ANN ARBOR—Consumer optimism was affected in February by lower gas prices and an unusually harsh winter. The small overall decline from January still left consumer confidence at the highest levels in eight years, according to the University of Michigan (U-M) Surveys of Consumers. Conducted by the U-M Institute for Social Research (ISR) since 1946, the Surveys monitor consumer attitudes and expectations. The data are available non-exclusively via Bloomberg.
It is hard not to attribute the small February decline to the temporary impact of the harsh weather, as declines that occurred in the Northeast and Midwest were triple the average loss, while Southern residents grew more optimistic, according to U-M economist Richard Curtin, who directs the Surveys. Low gas prices had a larger impact on lower income households, narrowing the difference between low and high income households. The data indicate that total real personal consumption expenditures will grow at 3.3 percent during 2015.
“The underlying strength that has kept confidence at high levels has been job gains,” said Curtin. “While buffeted by harsh weather and lower gas prices, consumers have remained focused on gains in jobs and wages. Consumers intend to increase their spending during the year ahead, but they also want to keep a tight rein on their debt as well as to increase their precautionary savings. Few consumers believe that gas prices will not increase in the future, and even fewer think the economy will no longer suffer downturns. Without more robust wage increases, consumers will increasingly condition their spending on the availability of reduced prices.”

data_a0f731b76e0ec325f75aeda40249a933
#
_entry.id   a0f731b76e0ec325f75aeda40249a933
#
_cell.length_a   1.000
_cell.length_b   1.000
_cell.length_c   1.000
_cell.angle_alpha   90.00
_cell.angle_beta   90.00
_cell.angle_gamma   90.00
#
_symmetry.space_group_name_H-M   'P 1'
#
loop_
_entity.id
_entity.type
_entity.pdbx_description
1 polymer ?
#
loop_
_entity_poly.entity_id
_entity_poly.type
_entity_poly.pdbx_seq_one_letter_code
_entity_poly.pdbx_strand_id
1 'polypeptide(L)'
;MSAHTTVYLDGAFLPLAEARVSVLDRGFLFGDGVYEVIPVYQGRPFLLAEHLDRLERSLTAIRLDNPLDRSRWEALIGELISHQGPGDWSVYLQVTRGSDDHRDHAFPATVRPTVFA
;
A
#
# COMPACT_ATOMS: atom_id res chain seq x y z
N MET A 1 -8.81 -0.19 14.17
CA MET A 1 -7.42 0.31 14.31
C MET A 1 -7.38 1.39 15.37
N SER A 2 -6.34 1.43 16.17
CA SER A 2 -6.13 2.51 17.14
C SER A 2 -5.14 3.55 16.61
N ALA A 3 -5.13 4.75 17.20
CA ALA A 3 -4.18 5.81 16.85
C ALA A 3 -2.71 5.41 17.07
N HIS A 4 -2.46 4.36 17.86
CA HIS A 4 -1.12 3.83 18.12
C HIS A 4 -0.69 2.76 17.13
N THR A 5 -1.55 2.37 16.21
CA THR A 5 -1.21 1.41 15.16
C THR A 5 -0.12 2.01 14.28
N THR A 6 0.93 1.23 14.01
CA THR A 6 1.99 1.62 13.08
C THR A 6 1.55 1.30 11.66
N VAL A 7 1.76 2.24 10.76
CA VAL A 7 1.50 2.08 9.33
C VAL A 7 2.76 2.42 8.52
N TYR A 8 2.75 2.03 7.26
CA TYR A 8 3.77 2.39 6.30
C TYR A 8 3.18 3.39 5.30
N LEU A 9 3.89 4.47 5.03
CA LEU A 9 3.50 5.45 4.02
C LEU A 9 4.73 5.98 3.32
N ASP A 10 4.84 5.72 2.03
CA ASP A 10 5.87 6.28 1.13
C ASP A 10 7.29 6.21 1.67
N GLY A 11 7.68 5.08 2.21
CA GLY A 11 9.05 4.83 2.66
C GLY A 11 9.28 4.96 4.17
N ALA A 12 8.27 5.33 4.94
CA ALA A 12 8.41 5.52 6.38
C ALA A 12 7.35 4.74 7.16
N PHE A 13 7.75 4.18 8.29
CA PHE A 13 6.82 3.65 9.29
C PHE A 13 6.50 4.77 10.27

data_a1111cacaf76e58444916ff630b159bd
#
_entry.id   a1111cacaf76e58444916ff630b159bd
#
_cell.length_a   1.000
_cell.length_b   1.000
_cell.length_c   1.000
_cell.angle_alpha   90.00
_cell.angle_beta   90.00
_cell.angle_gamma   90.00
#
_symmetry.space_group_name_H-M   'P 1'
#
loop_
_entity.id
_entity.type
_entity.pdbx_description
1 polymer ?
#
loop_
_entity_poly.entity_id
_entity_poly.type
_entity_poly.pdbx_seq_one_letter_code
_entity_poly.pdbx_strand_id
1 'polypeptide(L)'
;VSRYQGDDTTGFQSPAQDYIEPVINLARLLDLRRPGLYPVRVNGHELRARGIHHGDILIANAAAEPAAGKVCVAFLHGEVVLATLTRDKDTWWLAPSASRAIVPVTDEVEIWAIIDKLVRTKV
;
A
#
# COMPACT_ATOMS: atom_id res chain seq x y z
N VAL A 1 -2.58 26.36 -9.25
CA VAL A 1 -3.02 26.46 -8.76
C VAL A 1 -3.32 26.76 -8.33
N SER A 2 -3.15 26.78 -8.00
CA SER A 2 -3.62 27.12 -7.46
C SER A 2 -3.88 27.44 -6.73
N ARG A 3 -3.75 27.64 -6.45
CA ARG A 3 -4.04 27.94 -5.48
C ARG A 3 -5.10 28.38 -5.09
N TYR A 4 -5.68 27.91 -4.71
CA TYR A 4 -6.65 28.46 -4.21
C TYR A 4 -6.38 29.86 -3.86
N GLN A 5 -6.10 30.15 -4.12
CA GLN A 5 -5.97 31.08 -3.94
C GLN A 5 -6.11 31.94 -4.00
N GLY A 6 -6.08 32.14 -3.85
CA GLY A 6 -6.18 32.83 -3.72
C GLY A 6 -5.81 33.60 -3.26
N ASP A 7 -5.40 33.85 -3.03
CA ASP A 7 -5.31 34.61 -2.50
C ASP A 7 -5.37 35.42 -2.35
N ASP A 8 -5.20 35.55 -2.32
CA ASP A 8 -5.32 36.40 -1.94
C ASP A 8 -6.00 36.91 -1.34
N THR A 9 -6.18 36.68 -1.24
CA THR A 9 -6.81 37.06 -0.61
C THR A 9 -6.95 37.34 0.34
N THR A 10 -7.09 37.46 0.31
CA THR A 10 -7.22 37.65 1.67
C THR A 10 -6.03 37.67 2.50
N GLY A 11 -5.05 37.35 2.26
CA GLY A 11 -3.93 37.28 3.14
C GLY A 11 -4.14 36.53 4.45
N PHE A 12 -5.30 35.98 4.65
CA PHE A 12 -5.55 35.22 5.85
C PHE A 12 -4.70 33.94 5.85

Growth Prospects Soften Temporarily
The small February decline was largely due to softening growth prospects for the national economy during the year ahead. When asked to describe recent economic developments in their own words, consumers mentioned the harsh winter weather and its impact on business and employment. Nonetheless, the last time more consumers anticipated year-over-year declines in the jobless rate was thirty years ago. Importantly, there was little change in favorable expectations for continued growth in the economy over the longer term. Despite recent concerns, the last time other than last month consumers were more optimistic about the economy was in 2004.
Wage Gains Narrow
The latest survey found that consumers had reduced the more favorable wage gains they anticipated during the prior two months. In the February 2015 survey, households anticipated an annual income increase of 1.0 percent, down from 1.9 percent last month and barely above last February’s 0.9 percent. While consumers under age 45 expected the largest wage gains, households with incomes in the bottom third reported the largest month-to-month increase.
Consumer Sentiment Index
The Sentiment Index was 95.4 in the February 2015 survey, just below January’s expansion peak of 98.1, but well above last February’s 81.6. The Current Conditions Index fell to 106.9 in February from 109.3 one month ago and was well above last February’s 95.4. The Expectations Index fell to 88.0 from 91.0 in January but was substantially above last February’s reading of 72.7.
About the Survey
The Survey of Consumers is a rotating panel survey based on a nationally representative sample that gives each household in the coterminous U.S. an equal probability of being selected. Interviews are conducted throughout the month by telephone. The minimum monthly change required for significance at the 95 percent level in the Sentiment Index is 4.8 points; for Current and Expectations Indices the minimum is 6.0 points.